I haven't written about it much here, but back in 2008 I started playing World of Warcraft. I always wondered why people found such games so addicting, but, well, now I know. I haven't written much about it because it's kind of a specialized interest; it's easy enough to write a single review of a game, or even a short series, but WoW is one of those games that can take up a lot of attention. People even have full-time jobs just writing about it!
Recently in game, I applied to a new guild. For those who don't know, players band together in groups called guilds to facilitate higher level play. Often, the "endgame" content requires 10-25 players to accomplish, so being a part of a guild not only provides a (semi)stable structure for doing so, but also offers a stronger sense of community than you get otherwise. In many ways, it's almost required to be a part of a guild in order to see that endgame content. You can just group together with strangers (pick-up groups, or "pugs"), but often times this can be very stressful; expectations are very high, and there's very little patience or tolerance of mistakes. Sometimes it's akin to demanding a PhD for a burger flipping job.
I recently applied to join a guild on my server. If you think it sounds funny to say that I applied, as if it were an actual job, then you're not alone. I was rejected, and my reaction was worth pondering for a moment.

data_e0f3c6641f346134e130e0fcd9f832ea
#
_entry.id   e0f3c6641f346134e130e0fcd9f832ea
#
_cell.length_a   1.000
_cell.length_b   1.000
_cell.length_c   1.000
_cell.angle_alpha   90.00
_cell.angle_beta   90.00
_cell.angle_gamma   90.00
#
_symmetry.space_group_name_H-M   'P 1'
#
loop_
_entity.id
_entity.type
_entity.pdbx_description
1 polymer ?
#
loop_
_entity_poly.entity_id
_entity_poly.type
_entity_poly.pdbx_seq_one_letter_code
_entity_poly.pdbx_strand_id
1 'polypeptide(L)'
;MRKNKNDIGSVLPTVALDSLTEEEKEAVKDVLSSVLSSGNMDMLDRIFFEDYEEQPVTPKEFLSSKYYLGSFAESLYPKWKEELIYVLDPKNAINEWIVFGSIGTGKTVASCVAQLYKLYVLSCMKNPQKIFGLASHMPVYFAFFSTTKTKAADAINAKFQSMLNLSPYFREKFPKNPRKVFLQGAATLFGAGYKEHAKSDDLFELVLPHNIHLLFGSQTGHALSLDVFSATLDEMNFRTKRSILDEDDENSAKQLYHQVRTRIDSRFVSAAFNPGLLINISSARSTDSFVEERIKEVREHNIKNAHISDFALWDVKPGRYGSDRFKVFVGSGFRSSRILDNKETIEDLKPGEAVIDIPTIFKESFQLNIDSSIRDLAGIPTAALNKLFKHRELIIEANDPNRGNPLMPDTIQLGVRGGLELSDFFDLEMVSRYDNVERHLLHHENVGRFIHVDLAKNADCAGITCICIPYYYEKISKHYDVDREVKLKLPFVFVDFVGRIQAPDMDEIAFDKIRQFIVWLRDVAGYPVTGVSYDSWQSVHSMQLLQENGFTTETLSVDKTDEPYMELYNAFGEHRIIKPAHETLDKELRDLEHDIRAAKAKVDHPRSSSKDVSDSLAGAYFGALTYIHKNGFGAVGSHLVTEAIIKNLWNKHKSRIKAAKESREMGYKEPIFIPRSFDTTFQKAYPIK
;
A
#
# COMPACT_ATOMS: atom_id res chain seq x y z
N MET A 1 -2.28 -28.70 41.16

Some people take this game very seriously. There are people who play many, many hours a day and are highly competitive about completing "world first" achievements. Even though some guilds will never play on that level, they are very serious about completing the same content. As such, their standards can be exceedingly high. They won't take someone into an instance who hasn't been there before (which leads many players into a Catch-22 scenario). The wide variety ways that you can customize your character become irrelevant, as suddenly there are "right" choices and "wrong" choices. There are people who will tell you that you're a substandard player based on, say, a 1% difference in health pool, or a 2% difference in damage. The fervent belief in such things can be almost religious.
It's an odd thing, being rejected for what is, at its heart, a hobby. I mean, it might make some sense for an intramural sports team, for example (although people would understandably be upset about perpetually riding the pine), but this is a video game. I can't imagine someone saying, "No, you're not good enough at Donkey Kong, you can't play with me. You'll drag down the entire game."
There's certainly something to be said about playing as well as you can. If you're counting on nine (or 24) other people to put on their "A game," it can be frustrating that progress is blocked because someone is slacking off in one way or another. Still, the level of elitism and hostility that arises out of a cooperative hobby is very surprising sometimes. Perhaps it's just an extension of the GIF theory.